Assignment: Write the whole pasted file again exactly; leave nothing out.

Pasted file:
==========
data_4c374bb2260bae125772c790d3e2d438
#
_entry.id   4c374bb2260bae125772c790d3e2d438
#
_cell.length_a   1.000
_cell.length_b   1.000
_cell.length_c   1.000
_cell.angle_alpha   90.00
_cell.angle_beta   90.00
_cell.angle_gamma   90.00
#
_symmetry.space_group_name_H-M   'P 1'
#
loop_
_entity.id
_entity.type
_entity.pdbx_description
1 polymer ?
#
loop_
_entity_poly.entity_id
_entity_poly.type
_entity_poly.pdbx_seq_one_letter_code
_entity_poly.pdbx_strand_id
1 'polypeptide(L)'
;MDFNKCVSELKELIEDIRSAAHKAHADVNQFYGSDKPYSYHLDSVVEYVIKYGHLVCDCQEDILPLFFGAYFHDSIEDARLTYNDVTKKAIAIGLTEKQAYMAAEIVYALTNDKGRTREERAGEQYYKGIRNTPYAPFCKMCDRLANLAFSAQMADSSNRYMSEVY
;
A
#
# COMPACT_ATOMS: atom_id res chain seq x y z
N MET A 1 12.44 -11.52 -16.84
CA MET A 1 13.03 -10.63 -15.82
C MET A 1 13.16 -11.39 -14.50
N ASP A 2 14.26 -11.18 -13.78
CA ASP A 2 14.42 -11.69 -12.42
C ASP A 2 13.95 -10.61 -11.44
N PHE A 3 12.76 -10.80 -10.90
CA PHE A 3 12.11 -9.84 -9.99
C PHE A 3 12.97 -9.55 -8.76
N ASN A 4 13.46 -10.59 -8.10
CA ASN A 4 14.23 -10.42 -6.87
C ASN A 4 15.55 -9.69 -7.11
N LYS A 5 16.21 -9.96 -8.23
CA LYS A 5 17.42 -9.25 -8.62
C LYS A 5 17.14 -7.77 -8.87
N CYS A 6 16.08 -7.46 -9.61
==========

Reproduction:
data_4c374bb2260bae125772c790d3e2d438
#
_entry.id   4c374bb2260bae125772c790d3e2d438
#
_cell.length_a   1.000
_cell.length_b   1.000
_cell.length_c   1.000
_cell.angle_alpha   90.00
_cell.angle_beta   90.00
_cell.angle_gamma   90.00
#
_symmetry.space_group_name_H-M   'P 1'
#
loop_
_entity.id
_entity.type
_entity.pdbx_description
1 polymer ?
#
loop_
_entity_poly.entity_id
_entity_poly.type
_entity_poly.pdbx_seq_one_letter_code
_entity_poly.pdbx_strand_id
1 'polypeptide(L)'
;MDFNKCVSELKELIEDIRSAAHKAHADVNQFYGSDKPYSYHLDSVVEYVIKYGHLVCDCQEDILPLFFGAYFHDSIEDARLTYNDVTKKAIAIGLTEKQAYMAAEIVYALTNDKGRTREERAGEQYYKGIRNTPYAPFCKMCDRLANLAFSAQMADSSNRYMSEVY
;
A
#
# COMPACT_ATOMS: atom_id res chain seq x y z
N MET A 1 12.44 -11.52 -16.84
CA MET A 1 13.03 -10.63 -15.82
C MET A 1 13.16 -11.39 -14.50
N ASP A 2 14.26 -11.18 -13.78
CA ASP A 2 14.42 -11.69 -12.42
C ASP A 2 13.95 -10.61 -11.44
N PHE A 3 12.76 -10.80 -10.90
CA PHE A 3 12.11 -9.84 -9.99
C PHE A 3 12.97 -9.55 -8.76
N ASN A 4 13.46 -10.59 -8.10
CA ASN A 4 14.23 -10.42 -6.87
C ASN A 4 15.55 -9.69 -7.11
N LYS A 5 16.21 -9.96 -8.23
CA LYS A 5 17.42 -9.25 -8.62
C LYS A 5 17.14 -7.77 -8.87
N CYS A 6 16.08 -7.46 -9.61